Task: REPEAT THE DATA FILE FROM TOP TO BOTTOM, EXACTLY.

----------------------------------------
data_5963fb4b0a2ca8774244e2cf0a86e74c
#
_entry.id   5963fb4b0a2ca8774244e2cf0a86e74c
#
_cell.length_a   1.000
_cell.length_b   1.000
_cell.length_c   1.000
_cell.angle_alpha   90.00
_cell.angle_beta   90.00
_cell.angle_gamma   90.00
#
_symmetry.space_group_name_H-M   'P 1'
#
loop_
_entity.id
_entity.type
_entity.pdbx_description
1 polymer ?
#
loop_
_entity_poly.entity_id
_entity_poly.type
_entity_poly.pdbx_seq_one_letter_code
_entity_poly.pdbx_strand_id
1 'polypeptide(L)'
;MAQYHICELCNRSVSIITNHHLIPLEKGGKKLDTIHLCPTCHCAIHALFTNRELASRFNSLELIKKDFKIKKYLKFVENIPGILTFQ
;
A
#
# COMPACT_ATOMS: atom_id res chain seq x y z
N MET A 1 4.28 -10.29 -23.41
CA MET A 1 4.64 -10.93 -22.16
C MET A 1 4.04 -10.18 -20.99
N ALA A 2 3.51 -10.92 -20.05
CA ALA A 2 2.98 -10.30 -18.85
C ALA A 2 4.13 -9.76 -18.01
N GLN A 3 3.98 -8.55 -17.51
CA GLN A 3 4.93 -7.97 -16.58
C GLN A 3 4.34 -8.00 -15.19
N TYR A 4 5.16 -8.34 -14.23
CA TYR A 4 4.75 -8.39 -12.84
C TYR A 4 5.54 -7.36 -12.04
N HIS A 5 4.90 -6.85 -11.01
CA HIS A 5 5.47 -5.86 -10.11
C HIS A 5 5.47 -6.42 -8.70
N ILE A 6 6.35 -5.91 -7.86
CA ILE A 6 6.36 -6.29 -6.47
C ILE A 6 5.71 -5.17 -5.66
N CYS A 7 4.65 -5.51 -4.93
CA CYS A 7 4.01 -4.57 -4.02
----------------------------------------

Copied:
data_5963fb4b0a2ca8774244e2cf0a86e74c
#
_entry.id   5963fb4b0a2ca8774244e2cf0a86e74c
#
_cell.length_a   1.000
_cell.length_b   1.000
_cell.length_c   1.000
_cell.angle_alpha   90.00
_cell.angle_beta   90.00
_cell.angle_gamma   90.00
#
_symmetry.space_group_name_H-M   'P 1'
#
loop_
_entity.id
_entity.type
_entity.pdbx_description
1 polymer ?
#
loop_
_entity_poly.entity_id
_entity_poly.type
_entity_poly.pdbx_seq_one_letter_code
_entity_poly.pdbx_strand_id
1 'polypeptide(L)'
;MAQYHICELCNRSVSIITNHHLIPLEKGGKKLDTIHLCPTCHCAIHALFTNRELASRFNSLELIKKDFKIKKYLKFVENIPGILTFQ
;
A
#
# COMPACT_ATOMS: atom_id res chain seq x y z
N MET A 1 4.28 -10.29 -23.41
CA MET A 1 4.64 -10.93 -22.16
C MET A 1 4.04 -10.18 -20.99
N ALA A 2 3.51 -10.92 -20.05
CA ALA A 2 2.98 -10.30 -18.85
C ALA A 2 4.13 -9.76 -18.01
N GLN A 3 3.98 -8.55 -17.51
CA GLN A 3 4.93 -7.97 -16.58
C GLN A 3 4.34 -8.00 -15.19
N TYR A 4 5.16 -8.34 -14.23
CA TYR A 4 4.75 -8.39 -12.84
C TYR A 4 5.54 -7.36 -12.04
N HIS A 5 4.90 -6.85 -11.01
CA HIS A 5 5.47 -5.86 -10.11
C HIS A 5 5.47 -6.42 -8.70
N ILE A 6 6.35 -5.91 -7.86
CA ILE A 6 6.36 -6.29 -6.47
C ILE A 6 5.71 -5.17 -5.66
N CYS A 7 4.65 -5.51 -4.93
CA CYS A 7 4.01 -4.57 -4.02